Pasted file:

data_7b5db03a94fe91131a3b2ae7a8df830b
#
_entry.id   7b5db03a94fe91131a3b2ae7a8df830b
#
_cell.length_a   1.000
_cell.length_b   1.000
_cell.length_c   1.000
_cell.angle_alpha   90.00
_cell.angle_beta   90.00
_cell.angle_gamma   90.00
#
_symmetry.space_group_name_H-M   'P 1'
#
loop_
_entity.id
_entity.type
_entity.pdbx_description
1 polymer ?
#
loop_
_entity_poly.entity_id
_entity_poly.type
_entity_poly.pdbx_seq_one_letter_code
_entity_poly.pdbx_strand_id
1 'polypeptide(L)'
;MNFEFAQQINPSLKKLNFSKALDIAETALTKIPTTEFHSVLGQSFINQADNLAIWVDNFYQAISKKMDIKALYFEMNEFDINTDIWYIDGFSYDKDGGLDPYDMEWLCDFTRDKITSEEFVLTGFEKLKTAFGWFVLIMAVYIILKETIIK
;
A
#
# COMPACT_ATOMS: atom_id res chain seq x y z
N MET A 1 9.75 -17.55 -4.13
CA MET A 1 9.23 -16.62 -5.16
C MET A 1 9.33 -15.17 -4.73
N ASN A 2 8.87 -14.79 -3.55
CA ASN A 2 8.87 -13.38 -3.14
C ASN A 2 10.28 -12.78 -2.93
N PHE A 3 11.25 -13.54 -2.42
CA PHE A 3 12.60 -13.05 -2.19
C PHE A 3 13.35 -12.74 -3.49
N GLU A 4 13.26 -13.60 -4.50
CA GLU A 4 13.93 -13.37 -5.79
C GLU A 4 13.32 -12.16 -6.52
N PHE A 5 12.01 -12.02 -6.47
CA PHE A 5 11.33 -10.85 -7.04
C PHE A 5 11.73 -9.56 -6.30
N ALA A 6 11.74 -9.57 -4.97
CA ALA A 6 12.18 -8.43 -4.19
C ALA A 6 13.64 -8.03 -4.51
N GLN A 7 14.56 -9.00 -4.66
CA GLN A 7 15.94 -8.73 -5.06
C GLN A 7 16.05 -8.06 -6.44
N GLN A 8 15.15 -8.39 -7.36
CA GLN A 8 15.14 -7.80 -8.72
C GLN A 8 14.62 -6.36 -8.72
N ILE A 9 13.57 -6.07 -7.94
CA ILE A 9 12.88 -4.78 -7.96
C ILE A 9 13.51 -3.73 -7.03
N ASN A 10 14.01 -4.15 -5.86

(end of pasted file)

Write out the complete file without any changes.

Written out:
data_7b5db03a94fe91131a3b2ae7a8df830b
#
_entry.id   7b5db03a94fe91131a3b2ae7a8df830b
#
_cell.length_a   1.000
_cell.length_b   1.000
_cell.length_c   1.000
_cell.angle_alpha   90.00
_cell.angle_beta   90.00
_cell.angle_gamma   90.00
#
_symmetry.space_group_name_H-M   'P 1'
#
loop_
_entity.id
_entity.type
_entity.pdbx_description
1 polymer ?
#
loop_
_entity_poly.entity_id
_entity_poly.type
_entity_poly.pdbx_seq_one_letter_code
_entity_poly.pdbx_strand_id
1 'polypeptide(L)'
;MNFEFAQQINPSLKKLNFSKALDIAETALTKIPTTEFHSVLGQSFINQADNLAIWVDNFYQAISKKMDIKALYFEMNEFDINTDIWYIDGFSYDKDGGLDPYDMEWLCDFTRDKITSEEFVLTGFEKLKTAFGWFVLIMAVYIILKETIIK
;
A
#
# COMPACT_ATOMS: atom_id res chain seq x y z
N MET A 1 9.75 -17.55 -4.13
CA MET A 1 9.23 -16.62 -5.16
C MET A 1 9.33 -15.17 -4.73
N ASN A 2 8.87 -14.79 -3.55
CA ASN A 2 8.87 -13.38 -3.14
C ASN A 2 10.28 -12.78 -2.93
N PHE A 3 11.25 -13.54 -2.42
CA PHE A 3 12.60 -13.05 -2.19
C PHE A 3 13.35 -12.74 -3.49
N GLU A 4 13.26 -13.60 -4.50
CA GLU A 4 13.93 -13.37 -5.79
C GLU A 4 13.32 -12.16 -6.52
N PHE A 5 12.01 -12.02 -6.47
CA PHE A 5 11.33 -10.85 -7.04
C PHE A 5 11.73 -9.56 -6.30
N ALA A 6 11.74 -9.57 -4.97
CA ALA A 6 12.18 -8.43 -4.19
C ALA A 6 13.64 -8.03 -4.51
N GLN A 7 14.56 -9.00 -4.66
CA GLN A 7 15.94 -8.73 -5.06
C GLN A 7 16.05 -8.06 -6.44
N GLN A 8 15.15 -8.39 -7.36
CA GLN A 8 15.14 -7.80 -8.72
C GLN A 8 14.62 -6.36 -8.72
N ILE A 9 13.57 -6.07 -7.94
CA ILE A 9 12.88 -4.78 -7.96
C ILE A 9 13.51 -3.73 -7.03
N ASN A 10 14.01 -4.15 -5.86